How Do Defined Benefit and Cash Balance Plans Become Overfunded?

Even though underfunded defined benefit plans have received more attention after years of bear market returns, overfunded DB plans have problems as well and might occur with both large and small plans. In the case of small plans, the outstanding performance of a single equity or real estate investment -- or even the premature death of a highly-paid employee -- can create an overfunding issue.

Excess assets in a plan are allowed to revert to the employer after a Terminated Plan has paid out all its benefit obligations, but Congress imposes a confiscatory tax system of 90% or greater (see 4980 Excise Tax discussion). Explicitly, a 50% non-deductible excise tax applies to a direct reversion -- in addition to ordinary income taxes that apply.


Actuaries annually calculate the amount that a company must pay into the sponsored pension plan. This tax-deductible contribution is based on the benefits the participants are promised, or receive, and the plan’s estimated investment growth. How much money the plan ends up with at year-end depends on the amount the employer paid to participants as well as the growth earned on the money. Market changes can cause a fund to be either underfunded or overfunded. It is fairly common for DB plans to become significantly overfunded -- even to millions of dollars.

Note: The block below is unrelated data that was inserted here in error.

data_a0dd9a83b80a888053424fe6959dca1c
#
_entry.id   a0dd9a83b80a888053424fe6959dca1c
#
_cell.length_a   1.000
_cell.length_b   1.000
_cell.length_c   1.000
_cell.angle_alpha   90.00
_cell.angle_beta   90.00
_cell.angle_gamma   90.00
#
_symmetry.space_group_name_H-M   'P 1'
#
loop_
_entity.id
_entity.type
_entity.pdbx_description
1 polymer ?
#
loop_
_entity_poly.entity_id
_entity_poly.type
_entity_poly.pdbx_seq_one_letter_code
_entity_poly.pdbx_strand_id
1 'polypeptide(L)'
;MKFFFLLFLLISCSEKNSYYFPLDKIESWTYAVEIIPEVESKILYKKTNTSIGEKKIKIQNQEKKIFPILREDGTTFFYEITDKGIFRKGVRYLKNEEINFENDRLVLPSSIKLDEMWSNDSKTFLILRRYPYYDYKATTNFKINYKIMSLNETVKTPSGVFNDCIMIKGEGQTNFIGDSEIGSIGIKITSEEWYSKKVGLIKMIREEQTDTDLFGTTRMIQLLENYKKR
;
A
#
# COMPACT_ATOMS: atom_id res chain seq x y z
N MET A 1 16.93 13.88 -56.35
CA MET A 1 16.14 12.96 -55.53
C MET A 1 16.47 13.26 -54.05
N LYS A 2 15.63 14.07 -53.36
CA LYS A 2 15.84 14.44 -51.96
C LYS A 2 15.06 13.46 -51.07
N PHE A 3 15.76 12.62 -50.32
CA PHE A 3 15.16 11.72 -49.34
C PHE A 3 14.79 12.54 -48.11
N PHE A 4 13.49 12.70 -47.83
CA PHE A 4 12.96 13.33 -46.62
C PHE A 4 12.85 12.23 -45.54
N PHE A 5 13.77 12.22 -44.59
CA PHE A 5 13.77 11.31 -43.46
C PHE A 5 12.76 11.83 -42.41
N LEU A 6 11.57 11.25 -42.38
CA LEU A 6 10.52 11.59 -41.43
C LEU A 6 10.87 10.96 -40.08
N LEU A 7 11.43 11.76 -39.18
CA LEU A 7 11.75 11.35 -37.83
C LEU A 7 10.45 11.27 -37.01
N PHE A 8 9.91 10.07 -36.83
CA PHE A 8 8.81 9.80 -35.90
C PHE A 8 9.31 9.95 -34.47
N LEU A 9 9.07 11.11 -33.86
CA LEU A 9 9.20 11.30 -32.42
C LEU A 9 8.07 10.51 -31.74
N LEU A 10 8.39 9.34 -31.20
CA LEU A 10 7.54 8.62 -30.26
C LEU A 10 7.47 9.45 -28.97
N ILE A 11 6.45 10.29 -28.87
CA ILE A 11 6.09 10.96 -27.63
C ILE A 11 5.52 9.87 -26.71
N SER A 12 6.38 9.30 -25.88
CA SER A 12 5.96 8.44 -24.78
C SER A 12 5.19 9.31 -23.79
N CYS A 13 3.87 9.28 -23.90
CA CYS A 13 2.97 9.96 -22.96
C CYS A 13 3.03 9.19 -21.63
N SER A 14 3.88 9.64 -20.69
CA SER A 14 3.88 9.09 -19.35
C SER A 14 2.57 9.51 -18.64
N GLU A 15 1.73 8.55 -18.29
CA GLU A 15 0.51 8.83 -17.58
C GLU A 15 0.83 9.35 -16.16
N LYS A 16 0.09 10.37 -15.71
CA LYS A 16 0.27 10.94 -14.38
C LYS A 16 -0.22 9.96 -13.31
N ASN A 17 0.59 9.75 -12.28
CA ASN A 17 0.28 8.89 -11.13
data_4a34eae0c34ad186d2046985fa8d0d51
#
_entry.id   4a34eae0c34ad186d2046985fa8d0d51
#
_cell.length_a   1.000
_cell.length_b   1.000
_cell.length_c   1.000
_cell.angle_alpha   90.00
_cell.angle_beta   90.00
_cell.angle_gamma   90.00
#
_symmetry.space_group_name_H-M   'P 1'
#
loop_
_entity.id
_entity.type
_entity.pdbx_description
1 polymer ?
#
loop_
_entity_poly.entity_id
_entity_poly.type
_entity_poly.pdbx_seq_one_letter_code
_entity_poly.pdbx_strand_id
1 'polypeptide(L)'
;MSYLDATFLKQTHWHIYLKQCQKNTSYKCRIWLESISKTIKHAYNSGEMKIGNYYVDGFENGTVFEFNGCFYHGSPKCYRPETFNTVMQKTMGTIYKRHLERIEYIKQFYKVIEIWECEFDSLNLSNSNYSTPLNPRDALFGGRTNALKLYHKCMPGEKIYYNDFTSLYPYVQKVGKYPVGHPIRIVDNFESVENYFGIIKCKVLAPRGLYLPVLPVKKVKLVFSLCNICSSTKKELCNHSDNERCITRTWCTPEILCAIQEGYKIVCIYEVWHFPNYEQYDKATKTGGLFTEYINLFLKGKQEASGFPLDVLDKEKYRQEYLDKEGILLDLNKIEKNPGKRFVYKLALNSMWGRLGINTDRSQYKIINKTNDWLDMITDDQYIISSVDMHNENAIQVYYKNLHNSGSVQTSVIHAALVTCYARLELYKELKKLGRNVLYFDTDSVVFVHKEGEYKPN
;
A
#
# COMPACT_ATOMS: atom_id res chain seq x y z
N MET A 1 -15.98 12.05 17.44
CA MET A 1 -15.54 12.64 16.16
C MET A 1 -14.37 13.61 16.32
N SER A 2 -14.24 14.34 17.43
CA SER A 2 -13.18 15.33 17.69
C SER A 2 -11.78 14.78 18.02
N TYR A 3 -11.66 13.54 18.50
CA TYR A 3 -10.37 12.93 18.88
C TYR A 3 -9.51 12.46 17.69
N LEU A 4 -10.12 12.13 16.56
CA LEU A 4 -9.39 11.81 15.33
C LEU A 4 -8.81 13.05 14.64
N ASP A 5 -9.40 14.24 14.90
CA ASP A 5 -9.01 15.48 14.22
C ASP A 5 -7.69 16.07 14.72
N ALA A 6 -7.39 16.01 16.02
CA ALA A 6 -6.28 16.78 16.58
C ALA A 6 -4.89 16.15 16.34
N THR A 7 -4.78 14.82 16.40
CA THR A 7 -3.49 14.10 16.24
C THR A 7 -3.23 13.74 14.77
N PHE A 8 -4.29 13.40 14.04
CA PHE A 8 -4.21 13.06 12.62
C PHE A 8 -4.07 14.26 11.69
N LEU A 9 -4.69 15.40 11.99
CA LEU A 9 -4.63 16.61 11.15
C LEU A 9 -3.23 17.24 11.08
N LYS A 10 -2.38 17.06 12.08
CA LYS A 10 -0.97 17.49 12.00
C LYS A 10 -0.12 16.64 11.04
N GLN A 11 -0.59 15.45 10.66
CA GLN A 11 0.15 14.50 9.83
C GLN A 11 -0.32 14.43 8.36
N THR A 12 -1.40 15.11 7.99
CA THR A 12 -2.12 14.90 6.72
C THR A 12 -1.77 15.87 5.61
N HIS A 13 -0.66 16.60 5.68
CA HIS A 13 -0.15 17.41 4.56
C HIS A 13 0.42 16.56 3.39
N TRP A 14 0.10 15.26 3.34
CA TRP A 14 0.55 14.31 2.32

Unless the plan is terminated -- the owner retires, dies, or sells the business -- the money can’t be withdrawn from the plan. Upon liquidation, the sponsor is liable for both federal and state income tax on excess funds since they were tax-deductible contributions. On top of the roughly 40% of income taxes, the overfunding is also subject to a 50% non-deductible reversion excise tax. Created in 1986, Congress passed this tax as a way to protect employees of large companies from corporate raiders intent on liquidating their pension plans to keep the overfunding! Unfortunately, this excise tax applies uniformly to all qualified DB plans. As a result of this, small business owners that don’t have an exit strategy can end up losing 90% of their excess pension funds to the government.


There are numerous ways we can assist with correcting overfunded plans so that most of the funds are not lost upon liquidation. Depending on circumstances, some methods would be more effective than others. It is extremely important to work with us to review all the available options so contact QBI at 818.594.4900.


The plan sponsor can apply surplus funds to enhance the current benefits offered by the plan without changing benefit formulas or actuarial assumptions. A sub-account within the existing plan can be created where the sponsor can specify an amount or percentage of salary to be applied so that the participants retire with even greater benefits.


Providing the funds stay in a sub-account in the defined benefit plan instead of going into an individual employee’s account, overfunding can also be used to match employee contributions to a qualified 401(k) plan.